He stopped for breath, and the Coroner encouraged him to continue with a reassuring smile.

“Mr Pellew had a distinguished war record, joining the Army in 1939, and serving in a number of different units before transferring to the 6th Airborne Division.  With his comrades he jumped into Normandy at midnight on 5th June 1944.  He was wounded several times but was in Germany in May 1945 when the war in Europe ended.  He had achieved the rank of staff sergeant at that stage, and was awarded the Military Medal.  After the war our enquiries showed that Mr Pellew became a train driver with British Rail, and had 41 years service on his retirement in 1987.  In all respects, sir,” the sergeant looked at the Coroner again.  “In all respects, he has been a model citizen.”

The coroner interupted.  “Any information on the reason for this aberration on the part of a model citizen, sergeant?”

“Yes, sir.  It appears that the deceased was dedicated to his garden and spent many hours working on it.  In fact, it appears that it was his only pleasure.  He was never seen to smoke or visit the pub.  When we searched his house we did not find a television.  The garden was very well tended, and a sight for sore eyes.”

“Are you a gardener yourself, sergeant?”

The big detective smiled.  “Yes, sir, as a matter of fact I am, and I have won several prizes at the County Fair for my marrows.”

The Coroner smiled again.  “I’m sure this court congratulates you on that, sergeant.”

Edwards coughed hastily.  “Will I continue, sir?”

“I would be very much obliged if you would, sergeant, in your own time.”

The policeman handed over a dossier of photographs, pinned at the top right corner.  “As you can see, a very well tended garden indeed.”

There were murmurs of approval from around the court as people looked at a garden which would have graced Hampton Court Palace.

Edwards continued.  “And this we believe is where the problems started.  Sainsbury’s are planning to build a supermarket in Windsor Avenue, and required a number of gardens in the area as a car park.  Mr Pellew resisted, of course, as one might expect, and his correspondence went back for two and a half years on the subject, mostly to and from the Council.  He was informed about a week before the fatal council meeting that a compulsory purchase order had been obtained, and his garden was to be bulldozed in July.  We believe that this was what tipped this respectable old man over the edge.  He had tended this garden since 1946, and it was to be turned into a car park.”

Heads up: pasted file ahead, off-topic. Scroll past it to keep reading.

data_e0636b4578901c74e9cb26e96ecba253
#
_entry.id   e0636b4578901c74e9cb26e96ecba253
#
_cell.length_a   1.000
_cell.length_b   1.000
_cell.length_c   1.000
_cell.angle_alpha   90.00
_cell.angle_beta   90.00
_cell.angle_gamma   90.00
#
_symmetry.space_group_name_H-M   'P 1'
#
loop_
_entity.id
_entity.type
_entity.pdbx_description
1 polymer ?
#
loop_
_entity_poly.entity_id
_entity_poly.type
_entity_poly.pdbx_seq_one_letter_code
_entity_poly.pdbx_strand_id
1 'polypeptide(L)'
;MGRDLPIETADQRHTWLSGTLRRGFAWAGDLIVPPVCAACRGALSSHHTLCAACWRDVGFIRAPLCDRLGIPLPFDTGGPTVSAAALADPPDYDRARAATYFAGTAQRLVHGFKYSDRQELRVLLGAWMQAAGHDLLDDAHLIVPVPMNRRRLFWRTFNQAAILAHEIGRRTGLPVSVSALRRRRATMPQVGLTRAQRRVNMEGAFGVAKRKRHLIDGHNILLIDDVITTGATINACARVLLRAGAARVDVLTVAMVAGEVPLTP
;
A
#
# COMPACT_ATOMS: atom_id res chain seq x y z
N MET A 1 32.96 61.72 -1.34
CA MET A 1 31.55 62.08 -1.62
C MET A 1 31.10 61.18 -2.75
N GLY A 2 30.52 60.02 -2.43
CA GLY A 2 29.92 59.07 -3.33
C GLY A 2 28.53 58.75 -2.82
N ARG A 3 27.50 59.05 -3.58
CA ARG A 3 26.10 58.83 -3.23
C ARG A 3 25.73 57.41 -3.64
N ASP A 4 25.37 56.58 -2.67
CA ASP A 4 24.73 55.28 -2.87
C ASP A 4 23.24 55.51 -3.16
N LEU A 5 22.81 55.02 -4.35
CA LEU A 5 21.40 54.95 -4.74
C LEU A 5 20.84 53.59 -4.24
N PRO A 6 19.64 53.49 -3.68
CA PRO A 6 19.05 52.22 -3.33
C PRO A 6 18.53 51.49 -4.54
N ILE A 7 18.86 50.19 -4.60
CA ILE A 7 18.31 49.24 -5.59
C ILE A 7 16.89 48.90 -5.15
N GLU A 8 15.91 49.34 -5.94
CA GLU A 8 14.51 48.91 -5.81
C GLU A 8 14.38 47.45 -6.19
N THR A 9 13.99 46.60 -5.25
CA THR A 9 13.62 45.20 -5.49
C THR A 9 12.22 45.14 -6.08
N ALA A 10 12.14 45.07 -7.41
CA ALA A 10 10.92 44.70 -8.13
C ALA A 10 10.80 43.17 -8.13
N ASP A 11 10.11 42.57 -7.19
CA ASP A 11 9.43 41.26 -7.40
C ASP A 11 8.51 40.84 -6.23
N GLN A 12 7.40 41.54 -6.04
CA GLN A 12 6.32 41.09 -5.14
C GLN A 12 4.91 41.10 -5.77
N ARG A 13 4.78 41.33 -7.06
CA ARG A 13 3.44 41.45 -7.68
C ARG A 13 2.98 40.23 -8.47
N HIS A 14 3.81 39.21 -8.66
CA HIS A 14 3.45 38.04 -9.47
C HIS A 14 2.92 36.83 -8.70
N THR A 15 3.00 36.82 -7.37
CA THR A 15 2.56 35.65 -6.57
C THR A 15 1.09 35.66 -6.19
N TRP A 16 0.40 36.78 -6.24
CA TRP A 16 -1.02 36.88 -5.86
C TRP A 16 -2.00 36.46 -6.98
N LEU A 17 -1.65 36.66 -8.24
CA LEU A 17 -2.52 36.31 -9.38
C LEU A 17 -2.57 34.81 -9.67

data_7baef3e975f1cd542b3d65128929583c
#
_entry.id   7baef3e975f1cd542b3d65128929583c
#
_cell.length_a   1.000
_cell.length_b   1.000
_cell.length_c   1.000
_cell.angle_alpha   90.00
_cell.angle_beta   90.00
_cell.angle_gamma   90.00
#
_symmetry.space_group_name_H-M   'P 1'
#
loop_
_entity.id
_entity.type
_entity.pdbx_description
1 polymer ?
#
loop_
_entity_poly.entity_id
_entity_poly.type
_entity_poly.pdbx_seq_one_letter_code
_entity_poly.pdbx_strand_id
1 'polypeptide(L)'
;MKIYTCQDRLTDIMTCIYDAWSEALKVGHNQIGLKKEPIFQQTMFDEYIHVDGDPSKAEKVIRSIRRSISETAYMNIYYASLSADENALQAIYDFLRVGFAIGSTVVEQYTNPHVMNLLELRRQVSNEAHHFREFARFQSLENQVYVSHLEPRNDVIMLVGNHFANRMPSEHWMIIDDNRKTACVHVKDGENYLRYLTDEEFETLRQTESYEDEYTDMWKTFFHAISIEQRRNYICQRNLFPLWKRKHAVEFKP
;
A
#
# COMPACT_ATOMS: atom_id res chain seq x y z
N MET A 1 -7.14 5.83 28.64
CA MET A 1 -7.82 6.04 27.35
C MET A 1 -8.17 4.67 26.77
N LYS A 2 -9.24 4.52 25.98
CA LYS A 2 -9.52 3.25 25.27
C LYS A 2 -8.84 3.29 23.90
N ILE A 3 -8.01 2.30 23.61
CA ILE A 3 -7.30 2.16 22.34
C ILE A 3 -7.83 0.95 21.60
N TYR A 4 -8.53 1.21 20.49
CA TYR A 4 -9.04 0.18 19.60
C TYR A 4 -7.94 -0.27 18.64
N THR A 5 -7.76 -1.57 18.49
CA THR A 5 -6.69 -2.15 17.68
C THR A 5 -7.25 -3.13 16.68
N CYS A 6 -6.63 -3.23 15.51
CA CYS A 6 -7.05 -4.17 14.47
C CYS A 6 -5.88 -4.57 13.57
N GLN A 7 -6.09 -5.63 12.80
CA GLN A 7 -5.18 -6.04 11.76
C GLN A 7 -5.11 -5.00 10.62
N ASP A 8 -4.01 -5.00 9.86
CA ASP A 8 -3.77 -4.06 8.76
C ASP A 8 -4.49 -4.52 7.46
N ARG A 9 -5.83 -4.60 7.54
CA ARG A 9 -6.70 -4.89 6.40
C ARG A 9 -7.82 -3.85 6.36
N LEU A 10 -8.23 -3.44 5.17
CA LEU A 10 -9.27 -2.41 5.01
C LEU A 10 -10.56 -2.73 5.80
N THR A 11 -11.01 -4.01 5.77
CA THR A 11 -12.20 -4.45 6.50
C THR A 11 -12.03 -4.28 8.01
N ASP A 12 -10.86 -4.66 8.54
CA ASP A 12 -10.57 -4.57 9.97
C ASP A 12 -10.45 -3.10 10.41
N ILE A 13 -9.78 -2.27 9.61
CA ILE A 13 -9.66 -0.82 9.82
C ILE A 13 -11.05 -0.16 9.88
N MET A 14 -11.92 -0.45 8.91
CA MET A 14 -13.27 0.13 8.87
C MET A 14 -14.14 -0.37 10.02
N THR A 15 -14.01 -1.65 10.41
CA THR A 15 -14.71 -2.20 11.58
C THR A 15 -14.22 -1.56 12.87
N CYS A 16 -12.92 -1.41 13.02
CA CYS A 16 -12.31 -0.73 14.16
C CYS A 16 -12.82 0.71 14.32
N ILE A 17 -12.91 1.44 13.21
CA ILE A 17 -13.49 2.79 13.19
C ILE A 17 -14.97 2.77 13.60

The Coroner was thoughtful.  “And when do Sainsbury’s expect to start building?”

“Since this tragedy, sir, Sainsbury’s have decided that it would be insensitive to go ahead, and have dropped their plans.”

“I see, that’s very ironic.  Have you any evidence to offer on the weapon used, Mr Edwards?”

“Yes, sir, it is a Luger, war time issue to German Army officers, and probably brought back to England by Mr Pellew as a souvenir at the end of the War.”

“So, the matter is closed as far as the Police are concerned?”

“Yes, as far as this matter is concerned we have finished our enquiries.  However, the Luger has a magazine of ten bullets, and six remain.  Three bullets were used in the fatal shootings, which leaves one not accounted for. Mr Pellew’s wife was last seen some fifteen years ago, and we can find no record of her death.  We are presently involved in digging up Mr Pellew’s garden.”

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***

The Misunderstanding

She stood at the upstairs window, with the curtains pulled back slightly and watched the horseman approach on the big black stallion.  Midnight, reputed to be the wildest horse in the county, was being handled quite beautifully.  Horse and rider pulled up at the entrance to the house, causing a small flurry of stones in the driveway.  The horse stood panting, foam flecking his chest and sides.  The man dismounted, as a groom hurried up.

“Thomas.  Good to see you.  How are you?”  The rider threw the reins to the man.

“I am well, sir, and yourself?”

“Never better.  Will you see to Midnight?  Water him and rub him down.”

“With pleasure, Sir Roger.”  Thomas caught the silver coin tossed to him by Major the Honourable Sir Roger Fitzwarren.